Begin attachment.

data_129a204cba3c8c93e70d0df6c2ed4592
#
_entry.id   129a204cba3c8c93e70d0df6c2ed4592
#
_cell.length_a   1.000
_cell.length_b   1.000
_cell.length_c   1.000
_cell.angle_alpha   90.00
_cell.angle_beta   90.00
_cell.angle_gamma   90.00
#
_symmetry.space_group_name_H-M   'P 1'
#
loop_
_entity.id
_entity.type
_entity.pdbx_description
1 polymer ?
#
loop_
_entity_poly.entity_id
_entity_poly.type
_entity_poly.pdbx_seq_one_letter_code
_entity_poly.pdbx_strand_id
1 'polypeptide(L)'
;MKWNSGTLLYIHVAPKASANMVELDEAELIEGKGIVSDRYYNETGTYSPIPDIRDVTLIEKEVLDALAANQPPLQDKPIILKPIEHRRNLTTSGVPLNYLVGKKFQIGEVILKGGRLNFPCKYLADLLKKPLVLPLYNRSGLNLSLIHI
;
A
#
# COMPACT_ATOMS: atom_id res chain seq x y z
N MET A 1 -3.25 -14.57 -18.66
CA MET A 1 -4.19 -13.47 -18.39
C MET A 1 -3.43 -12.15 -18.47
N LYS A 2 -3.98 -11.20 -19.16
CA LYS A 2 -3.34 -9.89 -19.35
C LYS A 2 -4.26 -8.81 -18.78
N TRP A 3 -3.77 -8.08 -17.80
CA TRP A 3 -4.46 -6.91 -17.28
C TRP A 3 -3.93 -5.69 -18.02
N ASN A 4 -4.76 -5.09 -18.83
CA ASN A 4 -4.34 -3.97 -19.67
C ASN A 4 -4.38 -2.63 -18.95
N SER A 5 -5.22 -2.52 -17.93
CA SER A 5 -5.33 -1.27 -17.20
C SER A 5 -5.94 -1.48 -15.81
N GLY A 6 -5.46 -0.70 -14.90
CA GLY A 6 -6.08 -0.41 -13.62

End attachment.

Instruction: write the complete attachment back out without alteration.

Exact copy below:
data_129a204cba3c8c93e70d0df6c2ed4592
#
_entry.id   129a204cba3c8c93e70d0df6c2ed4592
#
_cell.length_a   1.000
_cell.length_b   1.000
_cell.length_c   1.000
_cell.angle_alpha   90.00
_cell.angle_beta   90.00
_cell.angle_gamma   90.00
#
_symmetry.space_group_name_H-M   'P 1'
#
loop_
_entity.id
_entity.type
_entity.pdbx_description
1 polymer ?
#
loop_
_entity_poly.entity_id
_entity_poly.type
_entity_poly.pdbx_seq_one_letter_code
_entity_poly.pdbx_strand_id
1 'polypeptide(L)'
;MKWNSGTLLYIHVAPKASANMVELDEAELIEGKGIVSDRYYNETGTYSPIPDIRDVTLIEKEVLDALAANQPPLQDKPIILKPIEHRRNLTTSGVPLNYLVGKKFQIGEVILKGGRLNFPCKYLADLLKKPLVLPLYNRSGLNLSLIHI
;
A
#
# COMPACT_ATOMS: atom_id res chain seq x y z
N MET A 1 -3.25 -14.57 -18.66
CA MET A 1 -4.19 -13.47 -18.39
C MET A 1 -3.43 -12.15 -18.47
N LYS A 2 -3.98 -11.20 -19.16
CA LYS A 2 -3.34 -9.89 -19.35
C LYS A 2 -4.26 -8.81 -18.78
N TRP A 3 -3.77 -8.08 -17.80
CA TRP A 3 -4.46 -6.91 -17.28
C TRP A 3 -3.93 -5.69 -18.02
N ASN A 4 -4.76 -5.09 -18.83
CA ASN A 4 -4.34 -3.97 -19.67
C ASN A 4 -4.38 -2.63 -18.95
N SER A 5 -5.22 -2.52 -17.93
CA SER A 5 -5.33 -1.27 -17.20
C SER A 5 -5.94 -1.48 -15.81
N GLY A 6 -5.46 -0.70 -14.90
CA GLY A 6 -6.08 -0.41 -13.62